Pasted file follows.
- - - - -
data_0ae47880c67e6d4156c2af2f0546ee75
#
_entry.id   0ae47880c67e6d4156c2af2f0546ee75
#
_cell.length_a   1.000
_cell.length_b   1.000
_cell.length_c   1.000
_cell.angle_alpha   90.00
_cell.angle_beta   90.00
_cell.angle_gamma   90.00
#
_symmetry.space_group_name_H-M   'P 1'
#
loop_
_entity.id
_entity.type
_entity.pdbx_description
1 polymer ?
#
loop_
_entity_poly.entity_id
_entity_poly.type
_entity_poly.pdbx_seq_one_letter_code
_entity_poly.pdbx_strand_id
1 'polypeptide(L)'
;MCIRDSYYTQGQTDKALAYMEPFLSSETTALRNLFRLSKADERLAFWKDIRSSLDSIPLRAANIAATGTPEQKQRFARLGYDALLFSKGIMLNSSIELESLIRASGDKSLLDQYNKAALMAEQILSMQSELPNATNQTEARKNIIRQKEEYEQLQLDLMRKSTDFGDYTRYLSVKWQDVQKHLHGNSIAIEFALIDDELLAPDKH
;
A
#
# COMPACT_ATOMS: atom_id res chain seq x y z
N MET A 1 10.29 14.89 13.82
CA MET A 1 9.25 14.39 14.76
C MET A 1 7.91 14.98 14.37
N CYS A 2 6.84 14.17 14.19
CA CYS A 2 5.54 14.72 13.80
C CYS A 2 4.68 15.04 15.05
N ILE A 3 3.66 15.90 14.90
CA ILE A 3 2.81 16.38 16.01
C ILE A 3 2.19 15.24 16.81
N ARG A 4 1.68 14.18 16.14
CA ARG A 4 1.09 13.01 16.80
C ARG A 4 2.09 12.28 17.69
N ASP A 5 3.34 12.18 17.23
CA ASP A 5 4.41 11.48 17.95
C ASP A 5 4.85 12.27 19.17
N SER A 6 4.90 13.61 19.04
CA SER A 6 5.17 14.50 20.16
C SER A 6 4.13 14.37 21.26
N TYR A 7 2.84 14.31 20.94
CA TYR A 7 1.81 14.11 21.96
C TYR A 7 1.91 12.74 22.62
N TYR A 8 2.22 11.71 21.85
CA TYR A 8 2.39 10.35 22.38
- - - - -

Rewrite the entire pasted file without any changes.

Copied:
data_0ae47880c67e6d4156c2af2f0546ee75
#
_entry.id   0ae47880c67e6d4156c2af2f0546ee75
#
_cell.length_a   1.000
_cell.length_b   1.000
_cell.length_c   1.000
_cell.angle_alpha   90.00
_cell.angle_beta   90.00
_cell.angle_gamma   90.00
#
_symmetry.space_group_name_H-M   'P 1'
#
loop_
_entity.id
_entity.type
_entity.pdbx_description
1 polymer ?
#
loop_
_entity_poly.entity_id
_entity_poly.type
_entity_poly.pdbx_seq_one_letter_code
_entity_poly.pdbx_strand_id
1 'polypeptide(L)'
;MCIRDSYYTQGQTDKALAYMEPFLSSETTALRNLFRLSKADERLAFWKDIRSSLDSIPLRAANIAATGTPEQKQRFARLGYDALLFSKGIMLNSSIELESLIRASGDKSLLDQYNKAALMAEQILSMQSELPNATNQTEARKNIIRQKEEYEQLQLDLMRKSTDFGDYTRYLSVKWQDVQKHLHGNSIAIEFALIDDELLAPDKH
;
A
#
# COMPACT_ATOMS: atom_id res chain seq x y z
N MET A 1 10.29 14.89 13.82
CA MET A 1 9.25 14.39 14.76
C MET A 1 7.91 14.98 14.37
N CYS A 2 6.84 14.17 14.19
CA CYS A 2 5.54 14.72 13.80
C CYS A 2 4.68 15.04 15.05
N ILE A 3 3.66 15.90 14.90
CA ILE A 3 2.81 16.38 16.01
C ILE A 3 2.19 15.24 16.81
N ARG A 4 1.68 14.18 16.14
CA ARG A 4 1.09 13.01 16.80
C ARG A 4 2.09 12.28 17.69
N ASP A 5 3.34 12.18 17.23
CA ASP A 5 4.41 11.48 17.95
C ASP A 5 4.85 12.27 19.17
N SER A 6 4.90 13.61 19.04
CA SER A 6 5.17 14.50 20.16
C SER A 6 4.13 14.37 21.26
N TYR A 7 2.84 14.31 20.94
CA TYR A 7 1.81 14.11 21.96
C TYR A 7 1.91 12.74 22.62
N TYR A 8 2.22 11.71 21.85
CA TYR A 8 2.39 10.35 22.38